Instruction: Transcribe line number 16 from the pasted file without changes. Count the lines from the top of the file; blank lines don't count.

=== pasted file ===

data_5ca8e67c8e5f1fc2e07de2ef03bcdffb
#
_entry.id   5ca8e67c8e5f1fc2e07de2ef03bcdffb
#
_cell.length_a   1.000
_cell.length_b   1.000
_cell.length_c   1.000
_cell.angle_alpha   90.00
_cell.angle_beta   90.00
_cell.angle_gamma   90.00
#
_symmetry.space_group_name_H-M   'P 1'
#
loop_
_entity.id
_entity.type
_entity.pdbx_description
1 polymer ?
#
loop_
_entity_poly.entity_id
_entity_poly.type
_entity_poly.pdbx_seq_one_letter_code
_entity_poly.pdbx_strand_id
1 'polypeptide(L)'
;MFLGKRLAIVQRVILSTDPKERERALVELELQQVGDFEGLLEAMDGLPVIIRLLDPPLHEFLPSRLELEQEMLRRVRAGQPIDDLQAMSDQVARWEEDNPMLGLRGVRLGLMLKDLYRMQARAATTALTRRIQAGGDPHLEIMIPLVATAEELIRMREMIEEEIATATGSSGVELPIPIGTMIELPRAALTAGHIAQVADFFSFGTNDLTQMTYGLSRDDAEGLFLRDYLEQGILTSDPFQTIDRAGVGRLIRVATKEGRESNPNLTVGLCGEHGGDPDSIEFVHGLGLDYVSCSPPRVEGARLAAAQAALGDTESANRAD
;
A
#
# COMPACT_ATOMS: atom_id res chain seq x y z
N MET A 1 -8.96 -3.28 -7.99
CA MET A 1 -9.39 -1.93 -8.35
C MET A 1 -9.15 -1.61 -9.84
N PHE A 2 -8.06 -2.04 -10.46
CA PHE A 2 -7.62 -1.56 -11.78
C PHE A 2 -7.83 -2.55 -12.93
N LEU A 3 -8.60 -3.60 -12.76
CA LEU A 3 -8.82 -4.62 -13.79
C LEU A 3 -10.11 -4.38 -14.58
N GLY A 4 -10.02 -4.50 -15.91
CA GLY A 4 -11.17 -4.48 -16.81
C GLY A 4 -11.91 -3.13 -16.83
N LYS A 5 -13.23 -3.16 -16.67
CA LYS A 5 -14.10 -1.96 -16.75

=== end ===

_entity.type